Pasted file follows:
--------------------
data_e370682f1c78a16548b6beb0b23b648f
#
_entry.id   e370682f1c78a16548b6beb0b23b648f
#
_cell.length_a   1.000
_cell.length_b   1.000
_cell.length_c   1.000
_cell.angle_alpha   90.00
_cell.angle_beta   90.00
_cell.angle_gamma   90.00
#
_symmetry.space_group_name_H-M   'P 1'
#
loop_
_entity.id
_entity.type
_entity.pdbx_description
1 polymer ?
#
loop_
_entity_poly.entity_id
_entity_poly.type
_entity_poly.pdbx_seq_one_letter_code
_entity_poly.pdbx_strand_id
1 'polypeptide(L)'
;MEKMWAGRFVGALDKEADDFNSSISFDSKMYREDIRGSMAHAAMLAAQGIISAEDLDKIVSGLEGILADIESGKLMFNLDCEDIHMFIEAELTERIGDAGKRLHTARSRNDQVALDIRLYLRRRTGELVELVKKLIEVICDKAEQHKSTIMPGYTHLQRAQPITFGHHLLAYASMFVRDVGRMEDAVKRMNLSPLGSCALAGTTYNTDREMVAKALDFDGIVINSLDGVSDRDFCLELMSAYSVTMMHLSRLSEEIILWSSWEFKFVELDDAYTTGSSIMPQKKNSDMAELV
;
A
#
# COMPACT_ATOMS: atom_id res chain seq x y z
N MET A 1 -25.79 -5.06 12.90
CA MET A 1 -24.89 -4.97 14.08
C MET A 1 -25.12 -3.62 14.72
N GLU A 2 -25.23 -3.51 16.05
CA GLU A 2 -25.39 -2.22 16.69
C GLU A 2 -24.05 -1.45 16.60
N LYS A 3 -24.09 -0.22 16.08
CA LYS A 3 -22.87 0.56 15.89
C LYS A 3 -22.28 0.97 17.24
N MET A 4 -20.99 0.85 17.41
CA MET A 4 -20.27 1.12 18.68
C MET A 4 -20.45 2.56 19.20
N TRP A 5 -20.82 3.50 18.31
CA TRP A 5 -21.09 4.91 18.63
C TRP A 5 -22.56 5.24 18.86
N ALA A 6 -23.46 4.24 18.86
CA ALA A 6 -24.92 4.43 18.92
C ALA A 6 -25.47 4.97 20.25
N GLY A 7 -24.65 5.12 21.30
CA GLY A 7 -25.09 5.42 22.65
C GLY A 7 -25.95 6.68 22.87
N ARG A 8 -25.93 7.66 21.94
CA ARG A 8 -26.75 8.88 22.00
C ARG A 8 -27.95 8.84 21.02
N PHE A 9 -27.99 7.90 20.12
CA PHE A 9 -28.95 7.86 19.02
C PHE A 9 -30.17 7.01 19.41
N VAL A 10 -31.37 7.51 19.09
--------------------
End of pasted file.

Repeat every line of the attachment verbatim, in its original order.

data_e370682f1c78a16548b6beb0b23b648f
#
_entry.id   e370682f1c78a16548b6beb0b23b648f
#
_cell.length_a   1.000
_cell.length_b   1.000
_cell.length_c   1.000
_cell.angle_alpha   90.00
_cell.angle_beta   90.00
_cell.angle_gamma   90.00
#
_symmetry.space_group_name_H-M   'P 1'
#
loop_
_entity.id
_entity.type
_entity.pdbx_description
1 polymer ?
#
loop_
_entity_poly.entity_id
_entity_poly.type
_entity_poly.pdbx_seq_one_letter_code
_entity_poly.pdbx_strand_id
1 'polypeptide(L)'
;MEKMWAGRFVGALDKEADDFNSSISFDSKMYREDIRGSMAHAAMLAAQGIISAEDLDKIVSGLEGILADIESGKLMFNLDCEDIHMFIEAELTERIGDAGKRLHTARSRNDQVALDIRLYLRRRTGELVELVKKLIEVICDKAEQHKSTIMPGYTHLQRAQPITFGHHLLAYASMFVRDVGRMEDAVKRMNLSPLGSCALAGTTYNTDREMVAKALDFDGIVINSLDGVSDRDFCLELMSAYSVTMMHLSRLSEEIILWSSWEFKFVELDDAYTTGSSIMPQKKNSDMAELV
;
A
#
# COMPACT_ATOMS: atom_id res chain seq x y z
N MET A 1 -25.79 -5.06 12.90
CA MET A 1 -24.89 -4.97 14.08
C MET A 1 -25.12 -3.62 14.72
N GLU A 2 -25.23 -3.51 16.05
CA GLU A 2 -25.39 -2.22 16.69
C GLU A 2 -24.05 -1.45 16.60
N LYS A 3 -24.09 -0.22 16.08
CA LYS A 3 -22.87 0.56 15.89
C LYS A 3 -22.28 0.97 17.24
N MET A 4 -20.99 0.85 17.41
CA MET A 4 -20.27 1.12 18.68
C MET A 4 -20.45 2.56 19.20
N TRP A 5 -20.82 3.50 18.31
CA TRP A 5 -21.09 4.91 18.63
C TRP A 5 -22.56 5.24 18.86
N ALA A 6 -23.46 4.24 18.86
CA ALA A 6 -24.92 4.43 18.92
C ALA A 6 -25.47 4.97 20.25
N GLY A 7 -24.65 5.12 21.30
CA GLY A 7 -25.09 5.42 22.65
C GLY A 7 -25.95 6.68 22.87
N ARG A 8 -25.93 7.66 21.94
CA ARG A 8 -26.75 8.88 22.00
C ARG A 8 -27.95 8.84 21.02
N PHE A 9 -27.99 7.90 20.12
CA PHE A 9 -28.95 7.86 19.02
C PHE A 9 -30.17 7.01 19.41
N VAL A 10 -31.37 7.51 19.09